Plans Kathy Navis had for the Lighthouse Inn in the village of Egg Harbor almost unraveled completely at the Jan. 23 village board meeting when another village business owner attempted to make an offer for the Lighthouse Inn.
The village had originally announced it would sell the Lighthouse Inn building in order that it be removed to another location so work can begin late next month on the new village library and community center. If a buyer could not be found for the inn, the village would have had to demolish the building it at a cost estimated at $20,000.
Navis, owner of Greens N Grains in the village, was the only person to show interest in the inn. In the meantime, she had been talking with the owner of the Wildflower B&B at 7821 Church St. The plan was to buy the Wildflower and move the Lighthouse Inn to the property, and between the two buildings, have eight living units that would have been a mixture of year-round residence, transient rooms and seasonal worker housing.
But someone apparently made a better offer to the owner of the Wildflower, and that option was no longer available. However, not anticipating that the Wildflower owner would back out of the deal, Navis had begun preparing the Lighthouse Inn for the move, including working with contractors to make the move. But now she had nowhere to move the building.
She regrouped and quickly found another location for the inn. But at the same time, another Egg Harbor business owner said she heard on the radio that the deal with the village had fallen through. Erin Bosman of Patricia Shoppe was prepared to give the village $2,000 for the inn. She wanted to replace a 400-square foot rental cottage she has on her property with the inn.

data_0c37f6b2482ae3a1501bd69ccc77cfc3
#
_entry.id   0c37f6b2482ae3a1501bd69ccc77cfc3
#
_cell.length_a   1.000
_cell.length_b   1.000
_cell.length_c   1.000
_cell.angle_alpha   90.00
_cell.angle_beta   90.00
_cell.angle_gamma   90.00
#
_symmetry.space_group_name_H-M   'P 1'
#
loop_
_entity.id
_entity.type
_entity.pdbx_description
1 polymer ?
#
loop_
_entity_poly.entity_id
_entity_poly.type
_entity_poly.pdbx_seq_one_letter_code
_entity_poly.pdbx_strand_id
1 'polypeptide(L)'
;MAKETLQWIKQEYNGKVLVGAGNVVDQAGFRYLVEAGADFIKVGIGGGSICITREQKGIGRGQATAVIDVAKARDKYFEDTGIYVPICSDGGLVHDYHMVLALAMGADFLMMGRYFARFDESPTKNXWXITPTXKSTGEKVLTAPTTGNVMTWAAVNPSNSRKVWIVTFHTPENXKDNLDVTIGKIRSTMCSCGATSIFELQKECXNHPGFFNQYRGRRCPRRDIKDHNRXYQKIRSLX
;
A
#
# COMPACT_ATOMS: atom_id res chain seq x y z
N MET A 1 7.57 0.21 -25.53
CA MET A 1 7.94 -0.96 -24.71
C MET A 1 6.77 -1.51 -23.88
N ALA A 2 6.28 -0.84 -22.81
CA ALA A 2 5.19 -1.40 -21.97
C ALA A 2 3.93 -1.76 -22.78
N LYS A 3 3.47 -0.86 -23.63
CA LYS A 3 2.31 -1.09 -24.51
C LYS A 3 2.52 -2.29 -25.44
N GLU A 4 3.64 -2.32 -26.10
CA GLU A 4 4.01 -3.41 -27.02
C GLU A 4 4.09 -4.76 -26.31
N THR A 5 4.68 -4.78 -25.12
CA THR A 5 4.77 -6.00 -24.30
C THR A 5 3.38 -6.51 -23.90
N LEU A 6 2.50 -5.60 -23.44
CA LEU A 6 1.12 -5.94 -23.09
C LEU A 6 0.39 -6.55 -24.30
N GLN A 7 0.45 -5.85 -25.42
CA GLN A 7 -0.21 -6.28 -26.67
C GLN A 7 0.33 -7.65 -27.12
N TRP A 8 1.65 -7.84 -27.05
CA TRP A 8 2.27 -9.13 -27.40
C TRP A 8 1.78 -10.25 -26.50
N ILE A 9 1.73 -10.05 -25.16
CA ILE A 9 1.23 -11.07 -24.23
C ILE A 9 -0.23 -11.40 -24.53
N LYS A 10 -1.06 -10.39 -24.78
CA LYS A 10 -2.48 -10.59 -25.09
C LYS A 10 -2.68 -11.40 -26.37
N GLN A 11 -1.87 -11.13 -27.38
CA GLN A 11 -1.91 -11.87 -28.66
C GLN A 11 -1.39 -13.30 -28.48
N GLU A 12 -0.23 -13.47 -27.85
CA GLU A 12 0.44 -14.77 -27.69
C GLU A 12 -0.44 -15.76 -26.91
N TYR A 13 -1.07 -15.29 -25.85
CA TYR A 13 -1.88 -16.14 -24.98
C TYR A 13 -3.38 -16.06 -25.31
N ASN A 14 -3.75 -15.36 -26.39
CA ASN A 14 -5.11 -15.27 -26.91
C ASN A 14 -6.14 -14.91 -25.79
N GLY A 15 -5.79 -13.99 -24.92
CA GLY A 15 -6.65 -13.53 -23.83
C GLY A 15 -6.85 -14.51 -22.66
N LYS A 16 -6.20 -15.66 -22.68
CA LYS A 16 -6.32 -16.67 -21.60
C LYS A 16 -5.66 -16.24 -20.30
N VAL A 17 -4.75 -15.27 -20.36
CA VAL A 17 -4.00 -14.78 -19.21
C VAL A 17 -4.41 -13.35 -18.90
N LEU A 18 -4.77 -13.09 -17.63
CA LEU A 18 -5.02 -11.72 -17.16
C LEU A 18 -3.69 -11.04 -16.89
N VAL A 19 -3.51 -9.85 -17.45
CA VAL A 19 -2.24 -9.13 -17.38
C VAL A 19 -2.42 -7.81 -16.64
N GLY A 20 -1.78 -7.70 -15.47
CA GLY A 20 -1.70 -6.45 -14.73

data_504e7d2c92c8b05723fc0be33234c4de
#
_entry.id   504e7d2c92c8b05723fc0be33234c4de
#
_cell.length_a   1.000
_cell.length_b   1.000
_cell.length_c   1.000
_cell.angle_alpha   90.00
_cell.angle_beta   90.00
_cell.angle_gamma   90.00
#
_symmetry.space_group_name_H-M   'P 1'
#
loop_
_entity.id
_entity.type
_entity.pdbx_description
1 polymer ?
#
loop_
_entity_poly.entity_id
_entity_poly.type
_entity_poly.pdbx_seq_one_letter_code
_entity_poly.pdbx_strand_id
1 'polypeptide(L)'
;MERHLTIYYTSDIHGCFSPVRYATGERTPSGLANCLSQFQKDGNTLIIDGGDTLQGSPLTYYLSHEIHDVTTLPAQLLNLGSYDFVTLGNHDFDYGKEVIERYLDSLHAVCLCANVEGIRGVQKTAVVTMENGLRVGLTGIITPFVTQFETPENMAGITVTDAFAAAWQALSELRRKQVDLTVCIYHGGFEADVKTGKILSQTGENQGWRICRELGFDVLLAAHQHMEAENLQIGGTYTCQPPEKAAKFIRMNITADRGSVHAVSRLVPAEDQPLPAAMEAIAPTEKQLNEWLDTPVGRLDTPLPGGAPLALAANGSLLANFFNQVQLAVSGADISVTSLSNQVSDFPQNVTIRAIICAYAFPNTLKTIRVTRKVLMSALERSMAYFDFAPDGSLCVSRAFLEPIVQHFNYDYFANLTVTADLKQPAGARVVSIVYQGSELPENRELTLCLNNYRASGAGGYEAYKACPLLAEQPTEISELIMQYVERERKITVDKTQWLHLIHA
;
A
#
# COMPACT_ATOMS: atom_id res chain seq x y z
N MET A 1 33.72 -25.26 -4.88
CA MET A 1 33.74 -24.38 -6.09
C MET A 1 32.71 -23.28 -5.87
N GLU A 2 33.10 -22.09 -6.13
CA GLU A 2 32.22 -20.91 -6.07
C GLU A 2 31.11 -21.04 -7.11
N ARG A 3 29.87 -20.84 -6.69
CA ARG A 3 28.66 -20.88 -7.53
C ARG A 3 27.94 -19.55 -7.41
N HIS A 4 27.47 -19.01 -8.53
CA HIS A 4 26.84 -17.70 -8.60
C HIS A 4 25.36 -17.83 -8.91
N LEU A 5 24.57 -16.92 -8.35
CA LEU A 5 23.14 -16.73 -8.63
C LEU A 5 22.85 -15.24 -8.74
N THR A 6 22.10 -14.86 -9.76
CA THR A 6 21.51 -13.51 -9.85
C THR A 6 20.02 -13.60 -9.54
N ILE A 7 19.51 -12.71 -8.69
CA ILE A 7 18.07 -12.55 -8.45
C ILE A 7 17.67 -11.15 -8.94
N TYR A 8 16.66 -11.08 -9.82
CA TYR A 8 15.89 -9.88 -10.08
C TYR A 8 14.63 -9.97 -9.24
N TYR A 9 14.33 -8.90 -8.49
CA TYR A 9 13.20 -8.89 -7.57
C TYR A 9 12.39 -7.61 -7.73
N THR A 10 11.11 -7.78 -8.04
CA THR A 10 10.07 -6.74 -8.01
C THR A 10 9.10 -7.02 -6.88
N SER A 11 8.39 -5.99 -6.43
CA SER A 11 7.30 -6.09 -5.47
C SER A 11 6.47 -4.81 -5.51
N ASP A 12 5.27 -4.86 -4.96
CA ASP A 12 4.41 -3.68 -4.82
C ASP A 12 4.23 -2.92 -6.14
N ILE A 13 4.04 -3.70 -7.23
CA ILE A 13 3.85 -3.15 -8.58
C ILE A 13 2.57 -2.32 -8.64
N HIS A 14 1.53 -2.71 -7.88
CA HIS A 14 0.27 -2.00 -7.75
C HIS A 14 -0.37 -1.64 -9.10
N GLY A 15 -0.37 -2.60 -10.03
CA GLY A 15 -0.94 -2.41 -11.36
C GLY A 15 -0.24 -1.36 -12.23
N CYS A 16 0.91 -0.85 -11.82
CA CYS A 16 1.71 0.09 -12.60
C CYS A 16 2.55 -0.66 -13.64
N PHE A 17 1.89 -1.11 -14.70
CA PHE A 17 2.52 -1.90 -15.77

Several of the village trustees felt they had a fiduciary responsibility to the taxpayers of the village to consider the $2,000 offer.
“I have already spent thousands of dollars on legal fees, gutted the downstairs, and have weeks of labor already in working on the building,” Navis told the trustees.
Navis explained to the board that she has signed an offer to purchase a half-acre of land owned by Egg Harbor businesswoman Christine Tierney behind the Lull-Abi Inn at 7928 Hwy. 42 in the village.
Village Administrator Ryan Heise read from a letter from the village attorney saying the village board could either accept the revised terms Navis provided or her proposal could be rejected and the village could put out another request for proposals asking people to bid on the Lighthouse Inn. But he also pointed out that it needs to be moved by Feb. 15 or thereabouts so work can begin on the library.
Village President Joe Smith pointed out that Navis was the only one to respond in the specified amount of time, and that it was only due to circumstances beyond her control that the original deal fell through. He also pointed out that she recovered quickly from the setback.
“My bid was the only bid that came out in the time frame,” Navis said. “This bid [from Bosman] is three months late. I’ve been working on this for months and months.”
“We’d all like to give you this property,” said Trustee John Heller.
“But $2,000 makes a difference, John?” Navis asked.
“$2,000 is $2,000,” Heller said.
Navis pointed out that she has contractors and movers ready to go to work, and by opening the project for bid again, the village would never get the building off the property by Feb. 15.
“You’re saying you are shovel ready?” asked Trustee Bob Dickson.
Navis said the contractors are just awaiting her phone call. She added that if $2,000 is the issue, she would revise her bid and give the village $2,000, to which Heller suggested if they open it back up for bid, they may get an offer of more than $2,000.
Smith moved that the village stick to the original deal of selling the building to Navis for $1. “Based on her statements, I’m confident she’ll be able to succeed in having it moved in this time frame.”
Dickson seconded the motion and all but Trustee Paula Cashin voted in favor of selling the building to Navis for $1.